The landmark stands on the site of the capital's historic souq, retaining much of its charm, if not yet bustle, as customers reveal what lured them from the malls.
On location: Central Market, Abu Dhabi
ABU DHABI // It is just three months since Central Market’s souq opened on the site of its predecessor, and word is spreading.
For now customers are trickling in, and only shops on the ground floor are occupied. But more will open by the end of next month and, foreseeably, more customers will come.
With hints of the historic souq that existed before it, the new souq presents shoppers with intricate wooden latticework, expansive indoor spaces and an andalusian-style fountain.
Most important for many, like Fahad Mansour, it offers something different in Abu Dhabi.
“We are bored of malls and want somewhere quiet to relax after work,” he said.
“I remember how I used to run up and down here in the old souq as a child. Now I am 30 and working, so this really is more convenient for me – air-conditioned, comfortable and a nice change to malls.”
He sits in the Shakespeare & Co cafe with a friend, Khalid Mansour, who wears an orange T-shirt and a baseball cap. “I like this place, the old and new combined together, that is how we need to keep things in the country,” Mr Mansour says.
By the glass lifts, a security guard does his best to reach out to customers and, perhaps, drum up business.
“Purchase any item from the souq so you don’t have to pay for the time you stay, ok?” he calls to passersby.
At the New Zealand Natural shop next door, Abdullah al Jafre, from Abu Dhabi, sits eating ice cream.
“I only came for this ice cream,” he says. “This is the only branch in Abu Dhabi and my friends told me it has the best ice cream, so I came here straight after work.”
Umm Tallal, from Yemen, is buying fruit at Unifrutti. “I like the fruit here,” she says. “They take it to my house. In big supermarkets a hundred people hold the fruits, here there is no one, that is why it is nice – it is new and clean and not crowded at all.”
Hind Akel and her mother, Hanan Doulabes, were split on their first impression.
“I like the Arabic feel to it,” says Hind. “The sunset-like lighting gives it a nice touch. The wooden blocks that kind of look like the outer structure of old buildings are pretty.”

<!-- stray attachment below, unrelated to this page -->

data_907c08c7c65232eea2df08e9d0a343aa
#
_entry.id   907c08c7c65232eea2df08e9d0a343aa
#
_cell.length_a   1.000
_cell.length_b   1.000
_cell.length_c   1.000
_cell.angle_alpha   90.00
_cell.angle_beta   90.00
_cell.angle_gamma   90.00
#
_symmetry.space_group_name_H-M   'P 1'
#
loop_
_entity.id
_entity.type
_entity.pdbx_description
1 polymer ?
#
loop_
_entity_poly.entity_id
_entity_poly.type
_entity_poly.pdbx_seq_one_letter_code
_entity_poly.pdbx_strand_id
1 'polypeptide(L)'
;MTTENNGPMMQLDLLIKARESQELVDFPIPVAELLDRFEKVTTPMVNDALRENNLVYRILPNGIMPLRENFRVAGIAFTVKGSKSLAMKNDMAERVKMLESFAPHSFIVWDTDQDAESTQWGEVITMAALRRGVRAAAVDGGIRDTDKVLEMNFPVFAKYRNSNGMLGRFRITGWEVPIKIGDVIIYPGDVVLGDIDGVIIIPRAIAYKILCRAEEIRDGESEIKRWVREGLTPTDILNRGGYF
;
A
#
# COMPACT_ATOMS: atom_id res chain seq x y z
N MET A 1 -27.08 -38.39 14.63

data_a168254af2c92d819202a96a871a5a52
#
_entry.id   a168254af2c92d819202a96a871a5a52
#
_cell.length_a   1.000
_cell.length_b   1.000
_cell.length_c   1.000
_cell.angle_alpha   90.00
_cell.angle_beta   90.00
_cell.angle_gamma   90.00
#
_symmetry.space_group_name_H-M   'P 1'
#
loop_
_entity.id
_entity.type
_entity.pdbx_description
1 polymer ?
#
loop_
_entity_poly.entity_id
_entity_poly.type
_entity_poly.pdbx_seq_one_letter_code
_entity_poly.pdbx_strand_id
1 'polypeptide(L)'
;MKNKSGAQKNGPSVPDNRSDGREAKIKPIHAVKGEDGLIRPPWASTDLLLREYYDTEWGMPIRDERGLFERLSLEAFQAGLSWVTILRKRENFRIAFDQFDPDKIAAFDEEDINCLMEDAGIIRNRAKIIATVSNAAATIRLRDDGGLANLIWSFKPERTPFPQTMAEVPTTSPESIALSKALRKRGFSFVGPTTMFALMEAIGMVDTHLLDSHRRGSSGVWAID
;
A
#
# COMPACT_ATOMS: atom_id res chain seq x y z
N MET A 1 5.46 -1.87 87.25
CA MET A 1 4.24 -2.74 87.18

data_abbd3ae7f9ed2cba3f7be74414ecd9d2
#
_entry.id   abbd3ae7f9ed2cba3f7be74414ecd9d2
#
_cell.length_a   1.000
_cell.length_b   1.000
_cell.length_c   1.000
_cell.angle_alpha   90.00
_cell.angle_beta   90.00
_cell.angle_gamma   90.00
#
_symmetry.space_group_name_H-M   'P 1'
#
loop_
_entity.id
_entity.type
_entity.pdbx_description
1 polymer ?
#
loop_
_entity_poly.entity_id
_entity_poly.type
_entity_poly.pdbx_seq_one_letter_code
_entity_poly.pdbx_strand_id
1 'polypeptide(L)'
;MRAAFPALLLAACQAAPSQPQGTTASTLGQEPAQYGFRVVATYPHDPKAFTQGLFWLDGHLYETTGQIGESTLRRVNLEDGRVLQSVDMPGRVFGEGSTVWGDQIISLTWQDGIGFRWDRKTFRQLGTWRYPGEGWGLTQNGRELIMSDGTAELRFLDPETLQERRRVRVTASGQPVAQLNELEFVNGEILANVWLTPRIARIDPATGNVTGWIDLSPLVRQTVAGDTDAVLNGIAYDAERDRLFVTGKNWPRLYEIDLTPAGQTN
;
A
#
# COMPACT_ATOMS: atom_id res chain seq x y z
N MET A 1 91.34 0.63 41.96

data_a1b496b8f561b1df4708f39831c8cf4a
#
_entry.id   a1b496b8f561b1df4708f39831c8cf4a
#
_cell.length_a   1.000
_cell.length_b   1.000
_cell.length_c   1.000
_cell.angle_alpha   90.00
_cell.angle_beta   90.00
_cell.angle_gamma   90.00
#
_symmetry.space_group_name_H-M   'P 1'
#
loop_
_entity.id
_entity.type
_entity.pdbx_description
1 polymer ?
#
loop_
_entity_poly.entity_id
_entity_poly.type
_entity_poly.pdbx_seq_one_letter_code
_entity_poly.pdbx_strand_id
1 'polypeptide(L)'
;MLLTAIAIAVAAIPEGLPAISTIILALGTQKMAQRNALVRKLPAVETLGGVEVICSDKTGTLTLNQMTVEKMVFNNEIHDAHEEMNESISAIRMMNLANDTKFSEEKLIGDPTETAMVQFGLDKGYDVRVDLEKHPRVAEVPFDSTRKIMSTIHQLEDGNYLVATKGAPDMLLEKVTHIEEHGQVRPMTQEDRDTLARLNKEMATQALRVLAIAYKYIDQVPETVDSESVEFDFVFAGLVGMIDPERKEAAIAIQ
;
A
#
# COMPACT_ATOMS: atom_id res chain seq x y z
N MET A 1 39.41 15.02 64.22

Her mother, Hanan Doulabes, finds it a touch sombre. “The lights are too dim,” she observes. “The floor is very dark too.”
They walk into Gallery Make Up.
“This is our first branch – we started three weeks ago,” says Lanie Sarrano, the saleswoman. “We got most of our stuff from the old souq. We bought some cosmetics from there – at good prices.”
Shaggy’s Mr Boombastic plays over the shop’s speakers.
Further along the corridor, the scent of spices mixes with the smell of fresh paint and wood. “We opened here because we need tourists,” says Mohamed Ibrahim, the 24-year-old Iranian who runs the herbs and spices store. “My mum is local and my dad is from Iran. All our products come from Iran.”
He grabs a handful of small dried flowers. “This is Muhammadi flower – you can put it in tea for a nice taste, or in water in a room to make the room smell nice.” He smiles. “I can give you a good price.”
Fahad Mansour walks past, confused. “Mohamed, where is Shakespeare?” he asks. Mr Ibrahim directs him past the fountain in the middle of the souq to the cafe. The restaurant’s sofas have been packed since lunchtime.
Later, Mr Mansour, confesses this is one of the first times he has been here, and he had no idea what the stallholder’s name was: “We call anybody here we don’t know Mohamed. It was a lucky guess.”
Back at the glass elevators, the security guard continues on his mission. “No madam, go purchase something so you don’t pay for your parking ticket,” he implores.